It was about 10:30 on a Friday night, mid November, when we pulled out of the light rain and into the covered bank drive-thru in Canton, N.C. After a quick surveillance, with particular attention for the local constable, we decided the coast was clear: the five of us scrambled out of the SUV and quickly slipped into our rain gear. We wanted to be as prepared as possible when we hit the trailhead in a half hour or so to finally get our two-day backpack trip underway.
It was the late 1990s, and while this type of trip was new to me, the Quick Weekend Escape was a staple for my new backpacking friends. They did a fair number of extended trips throughout the year, but, especially come fall, they weren’t about to let a little thing like work and a dearth of vacation time keep them from backpacking. So they’d load their gear Thursday night and toss it in the car. Friday morning they’d stash their hiking clothes in their briefcases and head to work. When the 5 o’clock whistle blew, they’d change with Clark Kent-like efficiency and be on the road by 5:05. Especially in fall, that almost always meant hiking in and setting up camp in the dark. But wasn’t that part of the adventure?
Fall: great weather, no time
We get excited at the prospect of fall. It can also bum us out.
We look forward to the season because, foremost, it means the return of cooler weather, drier air, fewer clouds and generally sweat-free days. It’s the perfect time to be outdoors, and that’s exciting. The bummer is that for many of us in the work-a-day work world, we’ve already burned through our vacation time for the year. We’ve still got the weekends, but that’s about it.
Turns out, as my friends 20 years ago showed me, that can be enough.
So this fall, we introduce a GetBackpacking! series called Weekend Quick Escapes (“Weekend Quickies” got a thumb’s down from our focus group). The premise is simple:
- Leave town at 5 p.m. Friday
- Arrive at the trailhead between 6:30 and 7:30 p.m.
- Hike into camp by 8.
- Have all day Saturday to explore, in day packs
- Hike out Sunday and be on the road by 2 p.m.
There’s the thrill of the road trip Friday evening, an entire day devoted to fall hiking Saturday, more hiking Sunday before hitting the road mid-afternoon and heading home. Our destinations are all within a two-and-a-half-hour drive of the Triangle, the hike in to camp ranges from a half mile to just under three. The vast majority of the weekend is enjoyed without a full pack on your back — less weight, more exploring. Here’s a quick look at where we’re headed:
Quick Escape Destinations
- October 25-27, Rock Castle Gorge, Va. We arrive at the trailhead at 7:30 p.m., it’s a half mile hike into camp. Saturday, we do the 10.8-mile Rock Castle Gorge Loop, a mix of rugged climbing up the Blue Ridge Escarpment, passage through a ridge-top meadow, passage along the trout waters of Rock Castle Creek. On the way home, we stop at Fairy Stone State Park for a 5-mile hike before heading home.
- November 17-19, Doughton Park. Again, we arrive at the trailhead around 7:30 p.m. and have a short (half mile or so) hike to camp. Saturday, we take one of North Carolina’s classic loop hikes, heading up an old roadbed to Grassy Gap where we catch the Bluff Mountain Trail (a k a the Mountains-to-Sea Trail) and pass through a string of meadows to preserved Brinegar Cabin before returning to camp via the Cedar Ridge Trail. Sunday, we take a 3.3-mile hike up Basin Creek to the old Caudill Cabin, return to camp, break camp, head home.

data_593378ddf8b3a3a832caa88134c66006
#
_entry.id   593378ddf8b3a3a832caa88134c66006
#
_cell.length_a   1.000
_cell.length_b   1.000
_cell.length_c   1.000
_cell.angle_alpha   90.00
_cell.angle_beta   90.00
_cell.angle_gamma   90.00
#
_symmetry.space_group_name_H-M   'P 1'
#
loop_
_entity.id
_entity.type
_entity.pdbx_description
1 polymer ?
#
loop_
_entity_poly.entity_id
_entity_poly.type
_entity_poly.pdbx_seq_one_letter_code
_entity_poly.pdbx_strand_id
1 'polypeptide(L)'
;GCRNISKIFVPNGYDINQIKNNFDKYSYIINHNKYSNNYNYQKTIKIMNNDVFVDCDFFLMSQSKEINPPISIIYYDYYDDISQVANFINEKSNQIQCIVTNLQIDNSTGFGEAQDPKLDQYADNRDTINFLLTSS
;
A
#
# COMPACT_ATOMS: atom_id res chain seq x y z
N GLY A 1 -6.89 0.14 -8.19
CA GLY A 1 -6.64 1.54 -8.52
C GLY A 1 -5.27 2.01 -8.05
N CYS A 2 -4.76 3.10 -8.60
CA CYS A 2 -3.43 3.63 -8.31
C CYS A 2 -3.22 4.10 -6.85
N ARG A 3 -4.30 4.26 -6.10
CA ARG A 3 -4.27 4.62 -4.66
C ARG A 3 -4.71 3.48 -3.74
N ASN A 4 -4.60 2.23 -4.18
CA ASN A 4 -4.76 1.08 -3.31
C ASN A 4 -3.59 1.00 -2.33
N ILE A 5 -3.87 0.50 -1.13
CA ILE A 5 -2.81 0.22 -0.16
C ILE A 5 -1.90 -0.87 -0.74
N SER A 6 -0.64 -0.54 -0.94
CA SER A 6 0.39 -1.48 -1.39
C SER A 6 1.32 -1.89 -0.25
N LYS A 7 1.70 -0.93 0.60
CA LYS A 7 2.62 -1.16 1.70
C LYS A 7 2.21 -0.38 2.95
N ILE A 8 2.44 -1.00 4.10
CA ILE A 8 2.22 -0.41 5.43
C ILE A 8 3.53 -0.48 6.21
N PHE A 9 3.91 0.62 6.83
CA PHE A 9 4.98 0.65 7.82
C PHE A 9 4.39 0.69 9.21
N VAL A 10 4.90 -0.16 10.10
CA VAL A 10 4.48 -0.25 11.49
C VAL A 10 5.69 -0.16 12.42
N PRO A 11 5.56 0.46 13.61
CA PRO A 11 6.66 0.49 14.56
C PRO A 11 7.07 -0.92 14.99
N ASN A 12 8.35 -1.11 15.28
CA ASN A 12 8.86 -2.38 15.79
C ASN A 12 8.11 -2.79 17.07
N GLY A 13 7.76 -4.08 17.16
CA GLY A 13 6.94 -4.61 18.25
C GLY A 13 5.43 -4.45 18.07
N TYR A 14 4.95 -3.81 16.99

- December 13-15, Birkhead Mountain Wilderness, Uwharrie National Forest. A closer trailhead (it’s a roughly hour-and-a-half drive from the Triangle) means we can hike slightly farther — 2.9 miles — to camp and still make it by 8 p.m. Saturday, we do the 10-mile Birkhead Wilderness Loop, a hike that’s especially suited for the barren days of winter. Sunday, we break camp and return to the cars, then take a short drive for a short day hike up Little Long Mountain, which offers the best mountaintop view of the Uwharries.
A short adventure long remembered
After getting our rain gear on, we drove a half hour or so to the trailhead, at the Daniel Boone Boy Scout Camp on the edge of the Shining Rock Wilderness. It was only three miles to our camp for the evening, at Deep Gap, but there was also 3,000 feet of climbing to be done. The rain became intermittent as we climbed, but also grew colder, the temperature dropping from the mid-40s at the trailhead into the upper 30s as we neared camp. Our plan called for us to arrive between midnight and 12:30; when we finally arrived at Deep Gap I glanced at my Timex Ironman (digital!): it was 2:30 a.m. At least the rain had stopped.
Saturday dawned cold, with a thick frost that exploded into sheets of ice as we shook our rainflies. The cold front we’d hiked in with had scoured the sky: we walked the knife-edge ridge to Shining Rock under the most brilliant of blue skies. We set up camp early and explored Investor Gap to Black Balsam. Sunday, we hiked out, a hike that probably took twice as long as need be. No one was in a hurry to leave. I don’t recall a single cloud during daylight.
Our visit was short. But it didn’t appear to put much of a damper on the weekend: I still recall vivid details from that trip more than 20 years later.
A quick escape, I discovered, beats no escape at all.
For more information on these trips and to sign up, click the appropriate link:
Rock Castle Gorge, Oct. 25-27
Doughton Park, Nov. 17-19
Birkhead Mountain Wilderness, Dec. 13-15